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Papal conclave, 1939

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Papal conclave, March 1939
Dates March 1–March 2, 1939
Location Sistine Chapel, Apostolic Palace, Vatican City
Dean Gennaro Granito Pignatelli di Belmonte
Vice Dean Donato Sbarretti
Camerlengo Eugenio Pacelli
Protodeacon Camillo Caccia-Dominioni
Ballots Pope elected after 3 ballots
Elected Pope Eugenio Pacelli
(took name Pius XII)

The Papal conclave of 1939 was convoked on the brink of World War II with the death of Pope Pius XI on February 10 of that same year in the Apostolic Palace. The conclave to elect Pius' successor began on March 1 and ended a day later, on March 2, after three ballots. The cardinals elected Eugenio Cardinal Pacelli, then Camerlengo and Vatican Secretary of State, as the new pope. He accepted the election and took the pontifical name of Pius XII.

Papabili and balloting

Like St. Pius X, Pope Pius XI was seen as a blunt-spoken, no-nonsense pontiff, and so the cardinals, all sixty-two of whom participated at the conclave, decided that they needed a soft-spoken diplomat to guide them through the forthcoming war.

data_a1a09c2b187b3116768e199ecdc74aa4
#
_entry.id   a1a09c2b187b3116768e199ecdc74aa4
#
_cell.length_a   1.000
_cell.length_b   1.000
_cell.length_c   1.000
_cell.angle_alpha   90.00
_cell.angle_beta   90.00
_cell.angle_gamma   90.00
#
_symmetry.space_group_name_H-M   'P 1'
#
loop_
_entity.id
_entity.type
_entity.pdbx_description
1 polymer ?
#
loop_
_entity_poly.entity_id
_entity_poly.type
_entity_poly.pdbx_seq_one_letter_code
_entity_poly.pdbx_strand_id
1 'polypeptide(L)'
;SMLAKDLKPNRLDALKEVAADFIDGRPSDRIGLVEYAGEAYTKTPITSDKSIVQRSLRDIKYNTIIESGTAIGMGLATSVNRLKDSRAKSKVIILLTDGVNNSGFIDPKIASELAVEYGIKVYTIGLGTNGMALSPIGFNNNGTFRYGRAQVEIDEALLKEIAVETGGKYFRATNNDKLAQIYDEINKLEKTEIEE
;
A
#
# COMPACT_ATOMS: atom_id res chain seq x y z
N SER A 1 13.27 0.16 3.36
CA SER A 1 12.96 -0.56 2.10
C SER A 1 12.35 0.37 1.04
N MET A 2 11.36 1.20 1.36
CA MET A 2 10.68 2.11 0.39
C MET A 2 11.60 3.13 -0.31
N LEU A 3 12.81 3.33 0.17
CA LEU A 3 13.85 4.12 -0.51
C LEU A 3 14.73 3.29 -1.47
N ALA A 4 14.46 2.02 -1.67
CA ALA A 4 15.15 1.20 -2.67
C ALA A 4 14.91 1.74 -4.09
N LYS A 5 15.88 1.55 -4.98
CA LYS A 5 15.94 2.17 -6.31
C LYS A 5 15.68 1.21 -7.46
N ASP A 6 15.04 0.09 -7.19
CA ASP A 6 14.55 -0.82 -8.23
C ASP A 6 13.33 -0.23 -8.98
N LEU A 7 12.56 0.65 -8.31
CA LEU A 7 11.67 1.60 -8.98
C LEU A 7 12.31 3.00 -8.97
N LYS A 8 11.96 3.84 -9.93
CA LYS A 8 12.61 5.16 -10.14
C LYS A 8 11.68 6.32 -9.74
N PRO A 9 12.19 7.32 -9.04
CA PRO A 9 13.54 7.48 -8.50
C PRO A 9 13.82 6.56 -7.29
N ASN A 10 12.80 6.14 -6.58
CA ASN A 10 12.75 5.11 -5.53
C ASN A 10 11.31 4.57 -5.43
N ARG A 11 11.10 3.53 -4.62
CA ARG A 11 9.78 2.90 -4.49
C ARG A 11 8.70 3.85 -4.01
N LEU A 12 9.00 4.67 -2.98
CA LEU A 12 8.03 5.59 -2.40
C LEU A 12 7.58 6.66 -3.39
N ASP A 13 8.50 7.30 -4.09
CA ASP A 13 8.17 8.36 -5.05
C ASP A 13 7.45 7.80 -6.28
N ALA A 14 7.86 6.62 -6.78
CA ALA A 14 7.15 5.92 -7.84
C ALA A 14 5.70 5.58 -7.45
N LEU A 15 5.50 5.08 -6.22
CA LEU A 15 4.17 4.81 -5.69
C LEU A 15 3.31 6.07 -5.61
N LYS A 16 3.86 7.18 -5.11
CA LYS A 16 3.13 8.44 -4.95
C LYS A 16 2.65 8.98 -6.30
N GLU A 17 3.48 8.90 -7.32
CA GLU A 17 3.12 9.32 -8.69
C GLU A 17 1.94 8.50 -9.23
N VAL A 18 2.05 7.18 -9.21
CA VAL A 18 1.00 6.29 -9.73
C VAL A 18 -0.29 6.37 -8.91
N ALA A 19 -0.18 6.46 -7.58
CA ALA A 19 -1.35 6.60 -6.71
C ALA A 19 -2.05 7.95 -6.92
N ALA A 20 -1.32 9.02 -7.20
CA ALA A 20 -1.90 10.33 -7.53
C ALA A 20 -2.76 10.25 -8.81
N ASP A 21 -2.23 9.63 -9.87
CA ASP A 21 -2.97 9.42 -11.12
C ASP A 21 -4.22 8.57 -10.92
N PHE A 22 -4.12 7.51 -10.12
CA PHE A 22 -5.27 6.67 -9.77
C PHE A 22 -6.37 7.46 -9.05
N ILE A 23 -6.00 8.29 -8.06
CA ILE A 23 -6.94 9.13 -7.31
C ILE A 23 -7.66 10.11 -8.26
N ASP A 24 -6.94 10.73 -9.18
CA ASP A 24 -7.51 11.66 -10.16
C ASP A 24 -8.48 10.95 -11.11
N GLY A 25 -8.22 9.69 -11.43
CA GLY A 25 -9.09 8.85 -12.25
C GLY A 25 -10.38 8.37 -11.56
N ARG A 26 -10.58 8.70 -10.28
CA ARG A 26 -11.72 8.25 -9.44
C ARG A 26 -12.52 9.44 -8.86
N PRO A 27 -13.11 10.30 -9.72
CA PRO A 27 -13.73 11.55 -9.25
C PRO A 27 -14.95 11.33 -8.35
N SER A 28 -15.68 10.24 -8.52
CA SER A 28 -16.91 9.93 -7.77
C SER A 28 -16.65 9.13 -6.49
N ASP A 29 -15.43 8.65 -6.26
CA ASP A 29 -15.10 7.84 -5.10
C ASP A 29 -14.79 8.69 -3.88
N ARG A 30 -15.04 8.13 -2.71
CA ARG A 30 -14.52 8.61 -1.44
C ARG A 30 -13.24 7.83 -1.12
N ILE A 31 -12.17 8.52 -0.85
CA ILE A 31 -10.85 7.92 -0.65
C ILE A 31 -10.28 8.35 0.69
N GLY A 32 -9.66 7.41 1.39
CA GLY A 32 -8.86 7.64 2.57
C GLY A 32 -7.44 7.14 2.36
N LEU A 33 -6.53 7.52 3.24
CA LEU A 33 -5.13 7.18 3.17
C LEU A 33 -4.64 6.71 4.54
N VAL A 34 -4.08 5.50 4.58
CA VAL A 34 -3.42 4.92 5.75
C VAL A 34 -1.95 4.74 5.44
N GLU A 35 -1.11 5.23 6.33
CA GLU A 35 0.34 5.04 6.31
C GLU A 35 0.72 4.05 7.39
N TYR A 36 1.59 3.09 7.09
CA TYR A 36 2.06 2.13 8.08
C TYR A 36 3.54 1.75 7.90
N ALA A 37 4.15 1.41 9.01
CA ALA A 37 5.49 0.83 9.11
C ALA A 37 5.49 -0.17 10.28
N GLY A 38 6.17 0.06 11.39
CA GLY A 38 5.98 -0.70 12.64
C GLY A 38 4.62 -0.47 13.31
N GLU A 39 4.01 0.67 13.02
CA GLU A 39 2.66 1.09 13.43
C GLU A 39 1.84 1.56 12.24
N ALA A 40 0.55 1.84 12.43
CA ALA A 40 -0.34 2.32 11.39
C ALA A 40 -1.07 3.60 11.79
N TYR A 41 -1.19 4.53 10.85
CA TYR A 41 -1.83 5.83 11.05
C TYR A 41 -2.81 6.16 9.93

Among the likely contenders for the papacy were August Hlond of Gniezno-Poznań, Karl Joseph Schulte of Cologne, the Curial Eugène-Gabriel-Gervais-Laurent Tisserant, Ildefonso Schuster of Milan, Adeodato Giovanni Piazza of Venice, Maurilio Fossati of Turin, and Camerlengo and Cardinal Secretary of State Eugenio Pacelli[1]. The prospect of a non-Italian pope (the last of which, until that point, had been Pope Adrian VI in 1522) was considered better in 1939 than in previous conclaves[2].

Cardinal Pacelli received 35 votes in the first ballot, and other votes went to Luigi Maglione, Elia Dalla Costa of Florence, and Jean-Marie-Rodrigue Villeneuve of Quebec[3]. On the second ballot, Pacelli obtained five more votes, reaching a total of 40[4].

Pacelli's election


On the second day and ballot, Pacelli, whose sixty-third birthday it was, received the exact two-thirds majority, but he then requested another ballot to confirm the validity of his election. He was again elected on the third ballot (with 61 votes), accepted and took the regnal name of Pius XII. This was only the fourth time since 1823 (the others being in 1829, 1878 and 1914) that a cardinal widely viewed as papabile was the one actually chosen. Moreover, Pacelli was the first Secretary of State to become pope since Clement IX (1667), the first Camerlengo since Leo XIII (1878), the first member of the Curia since Gregory XVI (1831), and the first Roman since Clement X (1670).

The white smoke signifying a successful election appeared at 5:30 p.m., but confusingly began to turn black[1]. However, Monsignor Vincenzo Santoro, the conclave's secretary, then sent a note to Vatican Radio to confirm that the smoke was indeed white and Eugenio Pacelli was now Pope Pius XII[5]. Protodeacon Camillo Caccia-Dominioni later gave the Latin Habemus Papam announcement on the balcony of St. Peter's Basilica, and in joy of Pacelli's election, the crowd below in St. Peter's Square began to sing the hymn Christus Vincit.